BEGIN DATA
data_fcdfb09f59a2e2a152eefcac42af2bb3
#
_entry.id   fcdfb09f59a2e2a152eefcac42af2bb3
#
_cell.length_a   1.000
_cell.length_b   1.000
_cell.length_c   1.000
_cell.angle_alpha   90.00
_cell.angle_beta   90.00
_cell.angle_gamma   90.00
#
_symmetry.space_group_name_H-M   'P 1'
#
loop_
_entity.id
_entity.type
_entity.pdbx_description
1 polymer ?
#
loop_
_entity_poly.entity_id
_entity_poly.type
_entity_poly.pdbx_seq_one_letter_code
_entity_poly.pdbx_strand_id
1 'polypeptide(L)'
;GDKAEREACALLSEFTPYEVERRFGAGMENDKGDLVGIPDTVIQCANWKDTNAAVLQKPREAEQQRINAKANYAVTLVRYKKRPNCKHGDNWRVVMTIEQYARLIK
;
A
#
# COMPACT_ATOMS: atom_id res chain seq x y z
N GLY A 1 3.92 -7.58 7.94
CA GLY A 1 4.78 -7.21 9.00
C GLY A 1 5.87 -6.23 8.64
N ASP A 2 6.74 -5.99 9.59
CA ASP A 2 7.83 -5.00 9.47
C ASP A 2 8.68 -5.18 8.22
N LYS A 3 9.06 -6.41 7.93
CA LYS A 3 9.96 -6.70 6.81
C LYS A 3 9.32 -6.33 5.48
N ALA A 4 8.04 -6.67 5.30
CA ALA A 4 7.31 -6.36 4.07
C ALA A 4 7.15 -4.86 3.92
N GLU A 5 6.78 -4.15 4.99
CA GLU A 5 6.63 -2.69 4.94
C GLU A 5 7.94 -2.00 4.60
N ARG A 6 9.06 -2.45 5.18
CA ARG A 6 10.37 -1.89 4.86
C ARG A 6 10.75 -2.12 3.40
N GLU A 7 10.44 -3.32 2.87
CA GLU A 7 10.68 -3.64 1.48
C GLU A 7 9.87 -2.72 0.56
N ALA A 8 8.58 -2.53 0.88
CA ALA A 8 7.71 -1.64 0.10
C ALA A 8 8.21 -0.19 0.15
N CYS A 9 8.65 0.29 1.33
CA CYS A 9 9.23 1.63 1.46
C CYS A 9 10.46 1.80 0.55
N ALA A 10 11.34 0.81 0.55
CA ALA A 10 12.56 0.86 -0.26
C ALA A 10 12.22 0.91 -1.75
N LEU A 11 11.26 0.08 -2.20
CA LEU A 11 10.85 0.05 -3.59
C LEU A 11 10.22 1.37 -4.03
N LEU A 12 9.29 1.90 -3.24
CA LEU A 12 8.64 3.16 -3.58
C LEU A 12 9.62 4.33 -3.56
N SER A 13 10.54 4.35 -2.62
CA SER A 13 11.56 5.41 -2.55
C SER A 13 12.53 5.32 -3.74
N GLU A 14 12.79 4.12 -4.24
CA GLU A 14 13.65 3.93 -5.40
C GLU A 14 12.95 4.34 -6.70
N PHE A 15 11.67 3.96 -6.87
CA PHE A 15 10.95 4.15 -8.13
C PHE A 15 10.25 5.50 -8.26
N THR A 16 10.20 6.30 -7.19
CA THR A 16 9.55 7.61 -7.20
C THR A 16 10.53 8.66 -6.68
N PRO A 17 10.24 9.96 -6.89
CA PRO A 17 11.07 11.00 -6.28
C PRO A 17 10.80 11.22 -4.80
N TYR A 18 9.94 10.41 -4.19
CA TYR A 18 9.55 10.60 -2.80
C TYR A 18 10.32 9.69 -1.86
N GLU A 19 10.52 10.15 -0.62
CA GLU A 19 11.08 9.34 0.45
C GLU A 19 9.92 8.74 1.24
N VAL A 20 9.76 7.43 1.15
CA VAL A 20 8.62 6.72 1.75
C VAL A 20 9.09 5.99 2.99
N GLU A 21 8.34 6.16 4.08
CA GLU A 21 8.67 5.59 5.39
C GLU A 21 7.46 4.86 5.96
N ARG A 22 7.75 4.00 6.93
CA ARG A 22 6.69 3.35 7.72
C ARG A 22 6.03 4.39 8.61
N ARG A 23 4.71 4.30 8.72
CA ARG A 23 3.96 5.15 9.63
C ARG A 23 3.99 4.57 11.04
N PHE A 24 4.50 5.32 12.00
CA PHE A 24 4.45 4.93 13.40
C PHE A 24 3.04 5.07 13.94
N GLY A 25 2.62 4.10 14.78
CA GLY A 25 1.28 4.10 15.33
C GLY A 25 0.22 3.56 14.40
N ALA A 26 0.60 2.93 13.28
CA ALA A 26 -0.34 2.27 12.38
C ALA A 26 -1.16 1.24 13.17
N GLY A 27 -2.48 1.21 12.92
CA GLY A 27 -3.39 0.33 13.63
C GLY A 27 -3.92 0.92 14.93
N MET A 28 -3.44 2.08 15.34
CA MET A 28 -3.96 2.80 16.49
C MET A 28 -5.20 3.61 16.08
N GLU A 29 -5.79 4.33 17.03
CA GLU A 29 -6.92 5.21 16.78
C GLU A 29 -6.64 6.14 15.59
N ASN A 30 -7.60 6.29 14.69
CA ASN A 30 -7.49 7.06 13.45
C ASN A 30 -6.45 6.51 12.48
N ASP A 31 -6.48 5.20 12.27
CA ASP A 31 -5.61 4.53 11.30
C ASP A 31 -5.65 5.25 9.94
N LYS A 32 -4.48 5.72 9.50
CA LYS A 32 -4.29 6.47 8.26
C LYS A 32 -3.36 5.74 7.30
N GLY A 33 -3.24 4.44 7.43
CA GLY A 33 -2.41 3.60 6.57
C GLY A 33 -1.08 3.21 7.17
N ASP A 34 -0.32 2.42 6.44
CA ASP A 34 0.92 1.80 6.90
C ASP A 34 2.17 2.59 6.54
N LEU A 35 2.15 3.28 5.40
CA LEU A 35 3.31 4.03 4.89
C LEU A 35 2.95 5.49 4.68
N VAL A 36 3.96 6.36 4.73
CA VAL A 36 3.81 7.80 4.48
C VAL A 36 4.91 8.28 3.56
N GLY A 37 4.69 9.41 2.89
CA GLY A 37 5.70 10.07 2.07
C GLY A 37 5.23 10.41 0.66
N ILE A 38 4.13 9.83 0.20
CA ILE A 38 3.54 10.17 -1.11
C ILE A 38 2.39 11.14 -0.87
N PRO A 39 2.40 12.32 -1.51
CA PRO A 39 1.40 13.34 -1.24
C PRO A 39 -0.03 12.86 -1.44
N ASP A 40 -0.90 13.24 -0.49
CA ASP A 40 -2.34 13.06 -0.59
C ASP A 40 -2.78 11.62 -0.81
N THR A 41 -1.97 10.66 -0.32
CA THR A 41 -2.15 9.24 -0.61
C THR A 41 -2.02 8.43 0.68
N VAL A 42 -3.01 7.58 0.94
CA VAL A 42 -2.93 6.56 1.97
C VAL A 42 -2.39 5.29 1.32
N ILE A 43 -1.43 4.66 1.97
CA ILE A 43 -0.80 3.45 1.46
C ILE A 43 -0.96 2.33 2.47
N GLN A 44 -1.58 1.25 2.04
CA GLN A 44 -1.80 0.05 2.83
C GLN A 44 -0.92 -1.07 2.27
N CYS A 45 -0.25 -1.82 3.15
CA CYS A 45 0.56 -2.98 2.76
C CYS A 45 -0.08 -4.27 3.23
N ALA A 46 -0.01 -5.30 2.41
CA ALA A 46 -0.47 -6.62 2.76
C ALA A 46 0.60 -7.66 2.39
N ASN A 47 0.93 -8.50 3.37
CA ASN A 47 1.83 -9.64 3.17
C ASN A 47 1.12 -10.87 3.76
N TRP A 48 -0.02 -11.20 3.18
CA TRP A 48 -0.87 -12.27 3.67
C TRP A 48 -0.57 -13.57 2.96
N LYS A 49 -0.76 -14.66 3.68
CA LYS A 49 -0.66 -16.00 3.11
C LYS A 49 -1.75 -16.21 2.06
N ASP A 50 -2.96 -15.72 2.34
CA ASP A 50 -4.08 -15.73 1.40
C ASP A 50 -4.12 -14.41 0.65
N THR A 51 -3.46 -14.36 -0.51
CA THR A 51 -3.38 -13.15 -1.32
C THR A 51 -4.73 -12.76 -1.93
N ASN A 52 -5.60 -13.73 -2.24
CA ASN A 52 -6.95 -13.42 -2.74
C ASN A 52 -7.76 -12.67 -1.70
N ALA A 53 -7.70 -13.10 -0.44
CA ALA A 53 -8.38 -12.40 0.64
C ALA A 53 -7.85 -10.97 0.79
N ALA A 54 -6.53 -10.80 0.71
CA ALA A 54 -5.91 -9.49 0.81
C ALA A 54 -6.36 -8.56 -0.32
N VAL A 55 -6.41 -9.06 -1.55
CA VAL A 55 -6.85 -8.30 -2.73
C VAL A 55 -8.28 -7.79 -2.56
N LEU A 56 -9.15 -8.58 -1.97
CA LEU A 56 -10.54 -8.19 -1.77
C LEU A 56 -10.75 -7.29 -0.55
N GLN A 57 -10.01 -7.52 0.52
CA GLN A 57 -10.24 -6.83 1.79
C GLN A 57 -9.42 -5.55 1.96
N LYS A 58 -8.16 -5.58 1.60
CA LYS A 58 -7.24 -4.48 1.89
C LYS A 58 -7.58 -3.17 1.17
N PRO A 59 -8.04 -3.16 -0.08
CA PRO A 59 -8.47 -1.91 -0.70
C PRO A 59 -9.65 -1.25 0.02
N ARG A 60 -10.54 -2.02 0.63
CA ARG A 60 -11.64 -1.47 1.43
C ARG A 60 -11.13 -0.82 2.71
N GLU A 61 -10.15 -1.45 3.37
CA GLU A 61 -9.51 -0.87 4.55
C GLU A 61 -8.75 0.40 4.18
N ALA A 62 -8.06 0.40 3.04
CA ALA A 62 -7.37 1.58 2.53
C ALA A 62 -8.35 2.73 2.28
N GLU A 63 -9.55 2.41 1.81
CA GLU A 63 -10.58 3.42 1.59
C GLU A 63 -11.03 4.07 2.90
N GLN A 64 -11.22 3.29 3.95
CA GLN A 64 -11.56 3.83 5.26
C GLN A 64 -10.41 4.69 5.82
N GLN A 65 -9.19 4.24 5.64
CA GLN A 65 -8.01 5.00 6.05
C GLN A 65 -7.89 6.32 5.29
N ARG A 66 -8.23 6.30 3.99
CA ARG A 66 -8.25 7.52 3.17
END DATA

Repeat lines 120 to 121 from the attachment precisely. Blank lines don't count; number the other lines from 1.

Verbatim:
C ASN A 30 -6.45 6.51 12.48
N ASP A 31 -6.48 5.20 12.27